William Blake Scholarship

recommended by Roger Whitson

William Blake (1757-1827) transformed the tradition of British poetry and art. These books constitute some of the best scholarly accounts of his work, his philosophy, and his time.

  • 1


    Fearful Symmetry: A Study of William Blake
    by Northrop Frye

    An essential introduction to Blake Studies. Frye's work has subsequently been critiqued by many scholars, but his attempt to create a systematic interpretation of Blake is brilliant and elegant, nonetheless.

  • 2


    Narrative Unbound : Re-Visioning William Blake's the Four Zoas
    by Donald Ault

    Ault wrote this book over 20 years, and was the first to treat VALA, or THE FOUR ZOAS as a complete text. He also created a post-structuralist interpretation of Blake without having ever read Derrida, and basing his ideas upon Merleau-Ponty and Whitehead. Full disclosure: Ault was my teacher, but I still think this book is central.

  • 3


    William Blake and the Art of Engraving (The History of the Book)
    by Mei-Ying Sung

    While the work of Joseph Viscomi, Robert Essick, and Morris Eaves collectively helped to define the work of textual studies and anticipated the development of the digital humanities with THE BLAKE ARCHIVE, Mei-Ying Sung's exhaustive study of Blake's engraving techniques stands as perhaps the most sophisticated work on this aspect of Blake studies. Sung shows how Blake employed the technique of repoussage to edit aspects of his plates when he made mistakes, and Sung's work also shows how deeply Blake studies has been influenced by art movements like surrealism.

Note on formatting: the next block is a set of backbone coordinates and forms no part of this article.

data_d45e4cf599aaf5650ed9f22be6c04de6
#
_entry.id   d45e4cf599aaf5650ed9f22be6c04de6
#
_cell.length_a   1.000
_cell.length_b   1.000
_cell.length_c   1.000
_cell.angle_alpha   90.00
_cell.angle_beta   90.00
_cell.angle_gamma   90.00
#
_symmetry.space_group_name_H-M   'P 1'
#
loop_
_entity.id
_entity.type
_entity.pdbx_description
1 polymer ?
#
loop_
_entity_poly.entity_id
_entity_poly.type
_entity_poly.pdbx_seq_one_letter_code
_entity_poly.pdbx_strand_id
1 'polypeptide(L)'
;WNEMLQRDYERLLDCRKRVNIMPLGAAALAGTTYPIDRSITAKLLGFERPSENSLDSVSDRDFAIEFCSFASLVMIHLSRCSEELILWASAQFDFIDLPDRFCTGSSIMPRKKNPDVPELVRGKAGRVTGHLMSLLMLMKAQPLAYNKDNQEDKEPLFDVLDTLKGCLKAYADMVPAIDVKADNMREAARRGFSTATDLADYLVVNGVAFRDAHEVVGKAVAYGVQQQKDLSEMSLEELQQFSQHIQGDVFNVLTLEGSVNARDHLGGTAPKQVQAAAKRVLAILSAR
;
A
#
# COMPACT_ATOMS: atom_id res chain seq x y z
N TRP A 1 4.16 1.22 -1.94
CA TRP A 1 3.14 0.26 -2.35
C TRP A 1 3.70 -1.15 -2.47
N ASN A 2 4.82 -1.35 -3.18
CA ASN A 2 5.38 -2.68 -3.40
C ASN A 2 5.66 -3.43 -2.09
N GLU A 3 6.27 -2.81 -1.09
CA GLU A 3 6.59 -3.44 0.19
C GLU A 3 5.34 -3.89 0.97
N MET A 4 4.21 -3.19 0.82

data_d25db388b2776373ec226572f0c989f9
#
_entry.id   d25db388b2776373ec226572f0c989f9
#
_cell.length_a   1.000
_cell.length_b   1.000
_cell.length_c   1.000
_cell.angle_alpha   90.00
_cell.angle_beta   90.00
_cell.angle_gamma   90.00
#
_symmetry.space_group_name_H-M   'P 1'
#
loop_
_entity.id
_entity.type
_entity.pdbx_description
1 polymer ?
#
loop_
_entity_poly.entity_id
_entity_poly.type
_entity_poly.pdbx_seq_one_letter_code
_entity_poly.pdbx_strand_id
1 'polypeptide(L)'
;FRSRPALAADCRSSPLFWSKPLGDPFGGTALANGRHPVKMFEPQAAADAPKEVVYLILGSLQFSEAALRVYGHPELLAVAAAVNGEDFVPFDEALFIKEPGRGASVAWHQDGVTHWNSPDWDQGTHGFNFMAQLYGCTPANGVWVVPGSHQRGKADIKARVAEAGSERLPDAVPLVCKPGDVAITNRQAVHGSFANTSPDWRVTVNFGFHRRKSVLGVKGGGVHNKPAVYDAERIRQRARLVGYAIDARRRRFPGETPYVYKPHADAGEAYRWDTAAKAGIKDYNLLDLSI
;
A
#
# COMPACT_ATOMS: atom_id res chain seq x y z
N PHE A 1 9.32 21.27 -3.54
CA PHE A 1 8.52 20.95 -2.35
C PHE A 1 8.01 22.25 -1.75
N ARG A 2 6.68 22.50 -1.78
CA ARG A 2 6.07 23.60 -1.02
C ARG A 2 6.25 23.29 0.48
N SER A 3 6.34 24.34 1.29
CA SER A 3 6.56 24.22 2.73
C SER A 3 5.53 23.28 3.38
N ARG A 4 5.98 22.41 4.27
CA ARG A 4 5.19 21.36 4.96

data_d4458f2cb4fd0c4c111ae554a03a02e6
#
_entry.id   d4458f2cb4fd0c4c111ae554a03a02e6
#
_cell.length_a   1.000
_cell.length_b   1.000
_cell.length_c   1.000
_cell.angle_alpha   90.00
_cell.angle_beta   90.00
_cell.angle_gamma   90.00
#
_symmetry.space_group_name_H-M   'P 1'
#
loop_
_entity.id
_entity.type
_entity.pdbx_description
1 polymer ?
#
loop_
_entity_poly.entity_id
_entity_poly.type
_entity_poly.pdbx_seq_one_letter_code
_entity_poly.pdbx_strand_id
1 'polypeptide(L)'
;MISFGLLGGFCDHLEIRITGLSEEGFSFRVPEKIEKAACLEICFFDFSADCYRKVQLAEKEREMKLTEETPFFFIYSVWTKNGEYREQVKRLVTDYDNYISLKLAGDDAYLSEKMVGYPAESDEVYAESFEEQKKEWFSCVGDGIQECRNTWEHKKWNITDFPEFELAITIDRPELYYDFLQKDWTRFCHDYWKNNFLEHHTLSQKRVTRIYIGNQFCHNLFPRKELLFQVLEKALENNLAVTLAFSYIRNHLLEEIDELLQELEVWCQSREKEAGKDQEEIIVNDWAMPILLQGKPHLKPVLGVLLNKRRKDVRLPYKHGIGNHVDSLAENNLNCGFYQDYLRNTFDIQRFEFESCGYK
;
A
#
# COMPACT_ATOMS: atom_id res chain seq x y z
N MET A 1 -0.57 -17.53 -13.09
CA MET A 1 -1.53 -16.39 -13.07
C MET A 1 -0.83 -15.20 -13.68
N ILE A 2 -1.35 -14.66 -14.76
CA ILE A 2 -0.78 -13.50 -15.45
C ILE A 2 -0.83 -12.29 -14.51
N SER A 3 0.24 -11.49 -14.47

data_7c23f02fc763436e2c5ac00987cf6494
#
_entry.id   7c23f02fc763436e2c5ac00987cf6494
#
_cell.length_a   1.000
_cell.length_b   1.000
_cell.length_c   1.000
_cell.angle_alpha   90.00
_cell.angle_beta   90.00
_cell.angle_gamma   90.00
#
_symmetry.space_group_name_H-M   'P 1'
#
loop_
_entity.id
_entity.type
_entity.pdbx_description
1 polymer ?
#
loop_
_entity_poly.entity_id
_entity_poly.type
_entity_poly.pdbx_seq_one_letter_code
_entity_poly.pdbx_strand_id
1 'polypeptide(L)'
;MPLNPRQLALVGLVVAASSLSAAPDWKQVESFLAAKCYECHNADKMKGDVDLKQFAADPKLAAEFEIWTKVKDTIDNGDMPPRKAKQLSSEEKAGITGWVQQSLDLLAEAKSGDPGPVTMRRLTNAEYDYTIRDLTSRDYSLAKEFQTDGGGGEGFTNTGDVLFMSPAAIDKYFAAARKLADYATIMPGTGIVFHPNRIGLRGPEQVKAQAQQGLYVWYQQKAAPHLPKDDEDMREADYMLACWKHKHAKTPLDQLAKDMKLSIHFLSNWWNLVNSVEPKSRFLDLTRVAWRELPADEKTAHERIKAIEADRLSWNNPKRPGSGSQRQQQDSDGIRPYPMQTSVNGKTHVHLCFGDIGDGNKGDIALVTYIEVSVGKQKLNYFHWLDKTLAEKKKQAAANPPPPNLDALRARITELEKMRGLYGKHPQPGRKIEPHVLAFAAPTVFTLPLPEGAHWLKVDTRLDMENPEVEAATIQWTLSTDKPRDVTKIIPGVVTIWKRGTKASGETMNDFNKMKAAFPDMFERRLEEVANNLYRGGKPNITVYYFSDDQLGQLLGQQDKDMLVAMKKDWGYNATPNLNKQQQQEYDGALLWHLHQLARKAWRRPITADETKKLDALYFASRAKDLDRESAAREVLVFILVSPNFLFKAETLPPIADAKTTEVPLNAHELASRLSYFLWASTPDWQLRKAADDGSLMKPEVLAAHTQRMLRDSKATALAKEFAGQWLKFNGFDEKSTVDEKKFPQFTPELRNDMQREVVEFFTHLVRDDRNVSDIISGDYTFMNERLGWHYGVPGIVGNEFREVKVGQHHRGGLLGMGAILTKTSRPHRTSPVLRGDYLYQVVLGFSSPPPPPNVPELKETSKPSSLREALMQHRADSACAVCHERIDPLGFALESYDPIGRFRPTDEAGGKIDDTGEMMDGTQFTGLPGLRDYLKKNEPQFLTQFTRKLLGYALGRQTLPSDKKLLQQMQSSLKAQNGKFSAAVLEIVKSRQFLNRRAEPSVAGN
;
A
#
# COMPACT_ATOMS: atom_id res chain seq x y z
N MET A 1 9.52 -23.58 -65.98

• 4


    William Blake and the Impossible History of the 1790s
    by Saree Makdisi

    Makdisi's text is crucial in aligning the post-structuralist/formalist and the historicist schools in Blake studies in the 00's. He also created a fascinating debate about the complicity of William Blake in the rise of British Imperialism. Curiously, he thought Blake was uniquely guiltless of Romantic Imperialism, but this book was central in starting that discussion.

  • 5


    Beastly Blake
    by Helen P. Bruder (Editor), Tristanne Connolly (Editor)

    Bruder and Connolly's previous books (QUEER BLAKE, SEXY BLAKE) were groundbreaking collections uncovering the under-appreciated connection between Blake's work and queer theory. This collection promises to make further important interventions in Animal Studies and Medical Humanities. I also included it to mention Bruder's important work on feminist interpretations of Blake and Connolly's magnificent work on Blake's study of the human body.

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